The Inn of the Sixth Happiness

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The 1958 film ‘The Inn of the Sixth Happiness‘ was filmed at Nantmor and Beddgelert in addition to at Elstree Studios.

The Inn of the Sixth Happiness

The following article was published in the Liverpool Echo on Friday 16 May 1958:

Chinese City Comes To Life On Mountain Slopes Near Beddgelert

Mule trains will be seen above village

Paddy fields where Welsh sheep and cattle graze

Setting for a film

By an Echo Reporter

On the rugged mountain slopes above Nantmor, a picture postcard village, with one chapel, a post office and two shops, near Beddgelert, Caernarvonshire, a Chinese “city” is quickly taking shape.

Called Wang Cheng, it is being built by 20th Century Fox for the film “The Inn of the Sixth Happiness.” Shooting will begin after Whitsun and during the holiday Ingrid Bergman, Curt Jurgens, and other stars of the production and hundreds of Chinese extras will travel on location to the Beddgelert area.

For the past month a team of M.G.M. construction men – they are working for the 20th Century Fox on the locale – have been bringing a breath of China to the hills above Nantmor. The “city” walls have been made out of prefabricated plastercasts clipped onto steel tube scaffolding, and from far or near they look just like the real thing. The set is complete with look-out towers of timber and Masonite, and there is a realistic gateway through which mule trains will pass when filming starts. The sets were brought to Nantmor on special lorries.

When the touch up experts have finished with the city walls and look-out towers, Wang Cheng will have a mellow and ancient air about it. In the meadows outside the city walls where Welsh mountain sheep and cattle graze, paddy fields are being made. Haystacks a la Chinese are of timber and wire netting – corn-grinders, and water treadmills, too, will be part of the scene.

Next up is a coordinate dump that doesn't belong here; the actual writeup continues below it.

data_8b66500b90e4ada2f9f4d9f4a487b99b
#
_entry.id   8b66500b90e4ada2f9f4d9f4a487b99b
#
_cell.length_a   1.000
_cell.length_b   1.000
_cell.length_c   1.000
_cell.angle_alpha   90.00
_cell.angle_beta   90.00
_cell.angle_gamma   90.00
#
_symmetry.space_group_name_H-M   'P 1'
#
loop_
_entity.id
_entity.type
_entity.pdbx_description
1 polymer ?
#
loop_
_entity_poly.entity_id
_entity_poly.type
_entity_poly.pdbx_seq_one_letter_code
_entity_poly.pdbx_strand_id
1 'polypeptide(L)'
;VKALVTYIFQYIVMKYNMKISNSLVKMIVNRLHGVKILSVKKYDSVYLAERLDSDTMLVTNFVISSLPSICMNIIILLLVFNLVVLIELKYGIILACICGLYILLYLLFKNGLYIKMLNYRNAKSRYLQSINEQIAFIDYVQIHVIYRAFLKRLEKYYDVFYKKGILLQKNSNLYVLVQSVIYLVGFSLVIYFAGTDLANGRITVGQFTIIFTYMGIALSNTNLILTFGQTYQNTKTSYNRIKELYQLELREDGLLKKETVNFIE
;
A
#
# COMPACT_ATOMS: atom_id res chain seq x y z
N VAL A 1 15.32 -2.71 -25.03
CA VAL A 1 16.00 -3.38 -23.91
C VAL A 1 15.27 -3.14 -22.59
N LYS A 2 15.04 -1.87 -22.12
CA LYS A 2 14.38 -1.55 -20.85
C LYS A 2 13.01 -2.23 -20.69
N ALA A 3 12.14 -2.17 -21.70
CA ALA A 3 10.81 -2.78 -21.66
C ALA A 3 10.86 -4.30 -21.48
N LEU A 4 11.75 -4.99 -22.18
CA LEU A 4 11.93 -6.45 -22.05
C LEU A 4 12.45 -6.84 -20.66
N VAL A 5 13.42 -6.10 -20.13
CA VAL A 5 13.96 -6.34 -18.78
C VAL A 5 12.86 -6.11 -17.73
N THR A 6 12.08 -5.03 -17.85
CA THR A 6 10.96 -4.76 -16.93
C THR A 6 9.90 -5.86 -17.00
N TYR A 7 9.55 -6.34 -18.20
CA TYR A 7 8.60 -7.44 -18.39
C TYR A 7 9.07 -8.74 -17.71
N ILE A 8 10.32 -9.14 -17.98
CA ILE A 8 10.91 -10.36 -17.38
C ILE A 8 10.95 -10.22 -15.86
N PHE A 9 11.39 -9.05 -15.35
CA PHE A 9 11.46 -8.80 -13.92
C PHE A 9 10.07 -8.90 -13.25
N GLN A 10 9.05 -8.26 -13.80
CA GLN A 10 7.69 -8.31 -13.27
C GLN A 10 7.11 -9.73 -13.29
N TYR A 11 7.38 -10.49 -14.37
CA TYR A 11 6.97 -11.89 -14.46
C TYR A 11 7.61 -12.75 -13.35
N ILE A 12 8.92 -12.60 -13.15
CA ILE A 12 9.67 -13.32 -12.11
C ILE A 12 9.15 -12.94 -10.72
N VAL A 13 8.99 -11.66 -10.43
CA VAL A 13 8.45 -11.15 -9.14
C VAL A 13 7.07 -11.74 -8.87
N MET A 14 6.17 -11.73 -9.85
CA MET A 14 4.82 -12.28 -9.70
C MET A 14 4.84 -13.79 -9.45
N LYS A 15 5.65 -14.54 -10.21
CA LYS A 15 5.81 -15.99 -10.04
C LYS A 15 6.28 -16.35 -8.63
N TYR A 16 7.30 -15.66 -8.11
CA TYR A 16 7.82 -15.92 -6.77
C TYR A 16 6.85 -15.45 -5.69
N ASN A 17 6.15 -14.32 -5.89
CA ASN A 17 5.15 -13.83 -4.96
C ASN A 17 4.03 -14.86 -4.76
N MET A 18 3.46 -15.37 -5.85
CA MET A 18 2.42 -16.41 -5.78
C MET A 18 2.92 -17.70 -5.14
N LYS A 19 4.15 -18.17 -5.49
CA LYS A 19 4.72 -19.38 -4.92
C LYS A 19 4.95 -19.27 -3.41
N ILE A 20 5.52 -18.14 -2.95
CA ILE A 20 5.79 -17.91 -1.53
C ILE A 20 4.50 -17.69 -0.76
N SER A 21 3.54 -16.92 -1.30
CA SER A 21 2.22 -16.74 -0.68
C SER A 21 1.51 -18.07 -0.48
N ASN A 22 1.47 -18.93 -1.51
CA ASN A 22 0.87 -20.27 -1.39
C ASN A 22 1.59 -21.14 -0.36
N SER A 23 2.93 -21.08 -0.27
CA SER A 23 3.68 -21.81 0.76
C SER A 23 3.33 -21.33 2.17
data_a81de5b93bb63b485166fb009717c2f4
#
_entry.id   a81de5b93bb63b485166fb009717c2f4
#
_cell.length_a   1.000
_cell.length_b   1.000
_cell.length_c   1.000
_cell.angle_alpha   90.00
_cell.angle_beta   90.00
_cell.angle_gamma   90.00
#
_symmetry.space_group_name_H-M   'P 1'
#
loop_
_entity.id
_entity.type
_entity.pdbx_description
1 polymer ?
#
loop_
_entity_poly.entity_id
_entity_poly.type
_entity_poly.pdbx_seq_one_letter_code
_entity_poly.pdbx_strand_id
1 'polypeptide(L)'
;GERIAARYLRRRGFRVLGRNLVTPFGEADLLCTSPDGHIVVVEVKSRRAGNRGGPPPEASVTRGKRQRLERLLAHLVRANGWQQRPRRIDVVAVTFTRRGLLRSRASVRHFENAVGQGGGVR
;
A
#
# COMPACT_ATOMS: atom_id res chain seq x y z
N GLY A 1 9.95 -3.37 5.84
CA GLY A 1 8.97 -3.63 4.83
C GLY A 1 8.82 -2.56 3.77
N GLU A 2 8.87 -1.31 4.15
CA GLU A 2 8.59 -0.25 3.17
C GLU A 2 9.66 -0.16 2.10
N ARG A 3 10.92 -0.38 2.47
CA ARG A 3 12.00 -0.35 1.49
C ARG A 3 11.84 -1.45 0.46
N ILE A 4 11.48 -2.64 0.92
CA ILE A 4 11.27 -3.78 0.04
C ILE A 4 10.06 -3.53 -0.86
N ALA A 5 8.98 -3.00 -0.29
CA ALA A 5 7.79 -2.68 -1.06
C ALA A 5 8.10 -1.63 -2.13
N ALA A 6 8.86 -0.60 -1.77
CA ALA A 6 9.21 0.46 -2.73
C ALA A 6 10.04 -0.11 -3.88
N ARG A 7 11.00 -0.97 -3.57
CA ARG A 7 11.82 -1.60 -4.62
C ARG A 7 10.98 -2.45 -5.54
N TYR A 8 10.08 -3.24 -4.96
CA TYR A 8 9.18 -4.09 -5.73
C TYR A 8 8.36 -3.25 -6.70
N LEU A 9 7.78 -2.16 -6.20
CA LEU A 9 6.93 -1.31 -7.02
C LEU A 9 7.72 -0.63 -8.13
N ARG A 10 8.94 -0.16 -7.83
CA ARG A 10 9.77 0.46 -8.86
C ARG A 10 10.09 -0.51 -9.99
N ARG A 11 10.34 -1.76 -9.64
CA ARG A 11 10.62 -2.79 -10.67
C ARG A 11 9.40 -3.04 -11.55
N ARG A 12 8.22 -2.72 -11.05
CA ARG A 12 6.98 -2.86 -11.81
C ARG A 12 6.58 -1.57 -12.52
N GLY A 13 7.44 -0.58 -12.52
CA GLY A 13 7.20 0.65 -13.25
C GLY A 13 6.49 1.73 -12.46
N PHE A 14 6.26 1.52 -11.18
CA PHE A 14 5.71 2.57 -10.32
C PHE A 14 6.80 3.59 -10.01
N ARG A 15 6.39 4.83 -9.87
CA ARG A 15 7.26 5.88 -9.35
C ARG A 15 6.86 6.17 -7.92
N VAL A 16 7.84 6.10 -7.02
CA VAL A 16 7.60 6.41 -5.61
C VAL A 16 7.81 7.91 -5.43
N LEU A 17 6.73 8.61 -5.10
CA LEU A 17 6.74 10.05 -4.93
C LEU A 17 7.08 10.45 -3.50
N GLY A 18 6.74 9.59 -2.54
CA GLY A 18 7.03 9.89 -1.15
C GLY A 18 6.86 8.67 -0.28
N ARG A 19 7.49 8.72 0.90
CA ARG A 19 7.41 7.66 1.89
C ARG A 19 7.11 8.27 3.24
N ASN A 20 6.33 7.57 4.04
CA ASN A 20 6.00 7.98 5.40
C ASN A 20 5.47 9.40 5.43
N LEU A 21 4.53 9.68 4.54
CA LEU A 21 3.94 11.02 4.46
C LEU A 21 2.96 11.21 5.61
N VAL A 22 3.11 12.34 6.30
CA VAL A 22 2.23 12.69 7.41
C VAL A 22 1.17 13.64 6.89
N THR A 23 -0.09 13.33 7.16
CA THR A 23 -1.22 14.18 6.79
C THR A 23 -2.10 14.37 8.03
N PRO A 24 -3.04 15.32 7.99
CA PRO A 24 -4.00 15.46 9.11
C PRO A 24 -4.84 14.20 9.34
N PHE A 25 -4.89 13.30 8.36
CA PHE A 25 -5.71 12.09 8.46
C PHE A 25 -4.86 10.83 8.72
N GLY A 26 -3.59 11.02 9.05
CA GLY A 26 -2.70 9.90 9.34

Behind schedule

Mr. Leo Davis (constructional manager on the site, who has a team of 45 men) said that bad weather had thrown the work behind schedule. But the sets had stood up to the severe battering they had got from the wind.

He stated: “Up to a week ago we were making wonderful progress, but the recent bad weather has upset all our plans.”

Before going to Beddgelert, Mr. Davis spent seven weeks in China on research with a party of experts.

The film tells the story of Gladys Aylward – Ingrid Bergman plays this role – a Lancashire woman who went out to China as a missionary. The period it covers is the 1930’s. The main scene to be shot is of an attack by Japanese bombers, and aircraft will be specially commissioned to do the job.

Mules will be brought in from Ireland and some of the horses needed have been hired from North Wales riding schools.  Chinese extras, some of whom will be billeted in youth hostels in the Snowdon area, have been drawn mainly from Merseyside. Many of the extras are young children.

Some four miles from Nantmor, too, in the Sygyn Fawr, a disused copper mine, a Chinese village called Peh Chu is coming to life. Here a temple, a market place, a village square and ornamental gates will be put up and to give the scene a real true-to-nature touch, ditches have been opened up and small ponds made.

Two brothers from Beddgelert, Harry and Robert Williams, both of whom are stonemasons, are doing specialised work on the walls at Peh Chu.